In the capitalist corporate scheme, it is commonly assumed that for a business to succeed it must put profits ahead of the interests of its employees. This stems from an often misunderstood (some say flat out wrong) legal principle that corporations are required to prioritize maximizing shareholder profits over anything else, including its own employees. This model is called “shareholder wealth maximization” and it’s based on the idea that a company’s primary goal must be to raise its stock price. It’s not hard to imagine the negative consequences that shareholder wealth maximization can have on a business’s other stakeholders, including: consumers, the environment, and the company’s own long-term health.
Fortunately, corporate managers and directors are not actually required to think in a profit focused-vacuum. These days, most legal scholars and corporate lawyers agree that traditional for-profit corporations don’t have to maximize profit, but should instead balance varying stakeholder interests. More to the point: modern corporate law requires decision makers to act in the best interest of the organization; it does not require profits at the expense of everything else. Not only is it a misconception that corporations must make decisions based solely on profit, but it’s also a misconception that all corporations do make decisions this way.
The most successful companies see their employees as assets and want to do right by them. If a company wants to take additional measures to make clear to investors, stakeholders, and the public that they are committed to pursuing social good, they could incorporate as a public benefit corporation (PBC). Many states, including California and Delaware, have PBC statutes that require businesses organized under this structure to pursue one or more public benefit(s) along with profits. This type of corporate structure is gaining in popularity with the rise of values-driven companies and consumers.
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Successful corporations do consider employee interests
Companies are constantly faced with decisions that force them to weigh varying and sometimes competing stakeholder interests. A values-driven company that considers employees in addition to profits has the flexibility to fire a high performer because their actions don’t align with business values and bring down the morale of the rest of the team. These types of decisions can be critical to the long-term health of the business.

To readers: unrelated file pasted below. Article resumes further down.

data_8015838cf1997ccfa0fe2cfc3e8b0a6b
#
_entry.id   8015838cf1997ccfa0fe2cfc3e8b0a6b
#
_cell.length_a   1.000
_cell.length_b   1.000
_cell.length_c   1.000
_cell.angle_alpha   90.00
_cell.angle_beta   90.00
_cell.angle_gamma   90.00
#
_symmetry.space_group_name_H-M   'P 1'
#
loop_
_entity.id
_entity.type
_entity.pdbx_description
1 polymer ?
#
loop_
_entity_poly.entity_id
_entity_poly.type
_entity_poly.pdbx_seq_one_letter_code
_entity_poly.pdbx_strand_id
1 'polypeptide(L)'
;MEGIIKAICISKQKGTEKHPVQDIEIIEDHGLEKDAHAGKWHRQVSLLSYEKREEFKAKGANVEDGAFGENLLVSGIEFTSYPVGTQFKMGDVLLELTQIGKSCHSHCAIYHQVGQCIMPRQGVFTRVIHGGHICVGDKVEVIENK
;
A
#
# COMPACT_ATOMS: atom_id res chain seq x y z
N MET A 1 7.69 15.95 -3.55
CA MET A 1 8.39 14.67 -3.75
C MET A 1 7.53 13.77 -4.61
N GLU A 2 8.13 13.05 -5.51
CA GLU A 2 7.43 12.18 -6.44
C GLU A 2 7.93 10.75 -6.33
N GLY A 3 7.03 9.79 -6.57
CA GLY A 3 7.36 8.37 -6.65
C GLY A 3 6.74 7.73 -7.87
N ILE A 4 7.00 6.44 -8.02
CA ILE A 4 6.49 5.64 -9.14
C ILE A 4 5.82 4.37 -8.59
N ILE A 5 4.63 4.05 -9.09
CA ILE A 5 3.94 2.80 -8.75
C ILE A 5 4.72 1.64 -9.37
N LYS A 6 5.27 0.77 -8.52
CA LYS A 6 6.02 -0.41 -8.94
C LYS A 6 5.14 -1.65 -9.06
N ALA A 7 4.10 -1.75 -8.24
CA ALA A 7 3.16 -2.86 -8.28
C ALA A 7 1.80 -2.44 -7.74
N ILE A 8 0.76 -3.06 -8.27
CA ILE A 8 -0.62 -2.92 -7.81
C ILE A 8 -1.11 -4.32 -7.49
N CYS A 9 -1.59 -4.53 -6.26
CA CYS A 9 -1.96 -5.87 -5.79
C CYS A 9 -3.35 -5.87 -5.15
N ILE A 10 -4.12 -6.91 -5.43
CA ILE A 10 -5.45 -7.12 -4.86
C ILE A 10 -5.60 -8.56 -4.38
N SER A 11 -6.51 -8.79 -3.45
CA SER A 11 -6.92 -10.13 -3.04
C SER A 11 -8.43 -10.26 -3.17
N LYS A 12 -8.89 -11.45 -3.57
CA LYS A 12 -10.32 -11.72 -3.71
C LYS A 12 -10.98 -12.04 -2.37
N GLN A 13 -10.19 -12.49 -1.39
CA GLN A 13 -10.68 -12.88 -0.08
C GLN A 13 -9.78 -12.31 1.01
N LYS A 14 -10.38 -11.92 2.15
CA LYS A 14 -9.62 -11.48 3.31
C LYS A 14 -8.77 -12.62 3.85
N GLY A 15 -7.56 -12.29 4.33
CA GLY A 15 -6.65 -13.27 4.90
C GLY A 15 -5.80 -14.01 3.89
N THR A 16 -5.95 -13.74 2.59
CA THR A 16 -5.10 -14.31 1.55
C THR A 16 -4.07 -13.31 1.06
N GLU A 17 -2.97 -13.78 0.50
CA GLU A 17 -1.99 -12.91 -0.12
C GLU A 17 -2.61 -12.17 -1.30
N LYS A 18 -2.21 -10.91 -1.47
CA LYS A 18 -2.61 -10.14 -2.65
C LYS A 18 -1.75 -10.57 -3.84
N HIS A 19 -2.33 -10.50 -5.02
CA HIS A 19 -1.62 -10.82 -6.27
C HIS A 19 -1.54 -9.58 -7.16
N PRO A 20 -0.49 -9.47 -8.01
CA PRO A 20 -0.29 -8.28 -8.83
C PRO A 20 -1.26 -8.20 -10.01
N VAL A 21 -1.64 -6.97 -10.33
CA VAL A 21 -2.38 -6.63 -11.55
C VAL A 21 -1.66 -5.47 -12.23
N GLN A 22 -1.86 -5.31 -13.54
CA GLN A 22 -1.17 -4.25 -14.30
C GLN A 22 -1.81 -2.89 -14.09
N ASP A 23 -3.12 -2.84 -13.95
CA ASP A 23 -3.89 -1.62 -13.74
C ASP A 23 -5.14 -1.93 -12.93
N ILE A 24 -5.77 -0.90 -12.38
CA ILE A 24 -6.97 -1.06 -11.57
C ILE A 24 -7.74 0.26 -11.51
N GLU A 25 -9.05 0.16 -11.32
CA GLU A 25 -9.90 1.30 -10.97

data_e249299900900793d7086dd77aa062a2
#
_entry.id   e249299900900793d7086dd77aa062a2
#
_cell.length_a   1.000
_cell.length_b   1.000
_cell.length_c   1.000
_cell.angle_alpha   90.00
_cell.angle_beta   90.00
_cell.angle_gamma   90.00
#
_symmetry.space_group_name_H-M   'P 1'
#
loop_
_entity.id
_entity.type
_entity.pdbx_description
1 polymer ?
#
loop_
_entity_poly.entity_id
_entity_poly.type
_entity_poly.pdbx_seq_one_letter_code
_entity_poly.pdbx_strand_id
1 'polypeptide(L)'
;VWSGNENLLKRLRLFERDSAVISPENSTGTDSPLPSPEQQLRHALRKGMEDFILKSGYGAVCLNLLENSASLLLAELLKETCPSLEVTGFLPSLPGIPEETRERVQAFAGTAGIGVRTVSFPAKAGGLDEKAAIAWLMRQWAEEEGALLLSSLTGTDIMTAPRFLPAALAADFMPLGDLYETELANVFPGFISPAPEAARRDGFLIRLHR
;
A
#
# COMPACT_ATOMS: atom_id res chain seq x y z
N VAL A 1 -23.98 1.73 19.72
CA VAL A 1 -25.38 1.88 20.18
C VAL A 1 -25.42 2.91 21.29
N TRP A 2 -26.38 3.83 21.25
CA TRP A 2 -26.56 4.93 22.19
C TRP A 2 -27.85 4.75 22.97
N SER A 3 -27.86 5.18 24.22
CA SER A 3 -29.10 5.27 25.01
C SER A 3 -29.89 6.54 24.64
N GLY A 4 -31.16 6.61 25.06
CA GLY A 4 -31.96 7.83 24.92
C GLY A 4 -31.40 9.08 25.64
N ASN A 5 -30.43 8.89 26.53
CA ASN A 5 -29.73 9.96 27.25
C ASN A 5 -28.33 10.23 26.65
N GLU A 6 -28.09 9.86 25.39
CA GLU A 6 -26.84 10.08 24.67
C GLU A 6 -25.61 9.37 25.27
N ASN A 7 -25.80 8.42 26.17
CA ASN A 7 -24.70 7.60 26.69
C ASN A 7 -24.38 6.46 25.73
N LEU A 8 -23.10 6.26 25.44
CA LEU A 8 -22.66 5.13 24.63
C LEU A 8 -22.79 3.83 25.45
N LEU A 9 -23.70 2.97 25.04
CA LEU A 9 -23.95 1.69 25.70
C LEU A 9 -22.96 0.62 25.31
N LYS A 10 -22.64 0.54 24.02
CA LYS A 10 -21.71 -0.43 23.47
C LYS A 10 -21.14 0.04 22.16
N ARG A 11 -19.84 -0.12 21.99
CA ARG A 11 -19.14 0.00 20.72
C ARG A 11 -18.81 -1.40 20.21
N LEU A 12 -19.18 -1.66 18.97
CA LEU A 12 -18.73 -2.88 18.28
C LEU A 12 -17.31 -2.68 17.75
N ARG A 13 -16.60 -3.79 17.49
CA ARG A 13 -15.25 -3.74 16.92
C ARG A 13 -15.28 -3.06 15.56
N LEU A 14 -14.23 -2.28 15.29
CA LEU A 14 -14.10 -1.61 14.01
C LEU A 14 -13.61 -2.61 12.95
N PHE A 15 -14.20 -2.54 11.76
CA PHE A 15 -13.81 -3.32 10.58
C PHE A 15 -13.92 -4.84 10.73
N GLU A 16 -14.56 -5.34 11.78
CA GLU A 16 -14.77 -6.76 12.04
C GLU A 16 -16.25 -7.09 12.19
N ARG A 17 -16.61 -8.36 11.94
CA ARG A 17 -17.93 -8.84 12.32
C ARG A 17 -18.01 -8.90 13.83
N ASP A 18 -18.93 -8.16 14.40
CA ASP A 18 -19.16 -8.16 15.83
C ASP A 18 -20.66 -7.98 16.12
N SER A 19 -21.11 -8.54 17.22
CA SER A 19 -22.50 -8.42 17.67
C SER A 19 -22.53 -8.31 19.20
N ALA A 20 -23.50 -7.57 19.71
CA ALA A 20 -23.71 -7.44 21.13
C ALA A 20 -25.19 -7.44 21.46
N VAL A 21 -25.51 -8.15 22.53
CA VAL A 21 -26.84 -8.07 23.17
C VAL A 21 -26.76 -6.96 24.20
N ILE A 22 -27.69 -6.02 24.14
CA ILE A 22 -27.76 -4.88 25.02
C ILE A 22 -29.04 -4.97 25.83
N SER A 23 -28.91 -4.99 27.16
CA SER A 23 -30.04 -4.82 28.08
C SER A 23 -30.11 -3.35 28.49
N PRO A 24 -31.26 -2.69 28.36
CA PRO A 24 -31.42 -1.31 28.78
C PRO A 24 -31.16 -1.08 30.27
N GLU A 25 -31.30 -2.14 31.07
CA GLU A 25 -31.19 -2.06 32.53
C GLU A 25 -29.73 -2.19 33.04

It’s easy to jump to cynicism when corporations promote socially responsible initiatives. Questions arise around authenticity; are they just doing this because corporate social responsibility is “popular”? This may be the case for some, but a growing number of companies are engaging in real, meaningful initiatives that add value to society while maintaining their profits. Slack’s Next Chapter Program is one of these and is aimed at transforming the tech sector to be fair, inclusive, and equitable by providing career pathways for people leaving incarceration.
Increasingly, businesses are thinking of their employees, not as a required cost, but as an investment. Viewing each member of your team as an individual investment—and treating them as such—is more likely to lead to a successful long term partnership.
Why does it matter?
Now that we’ve established that corporations may consider the good of their employees while making business decisions, here are three key reasons why they should:
- It’s the law (within certain parameters, of course).
- Employee satisfaction correlates with employee retention.
- To cultivate long term business success.
Employee interests are required by many federal, state, and local laws. While this might seem like common sense ethics, the law requires that employees be protected from certain harms. These protections range from physical workplace safety to having a workplace free from harassment, retaliation, and discrimination (and more). Employers cannot discriminate against their employees based on a protected characteristic such as gender, race, disability, or age. There are also extensive protections for the amount and manner in which employees must be paid under federal, state, and local wage and hour laws.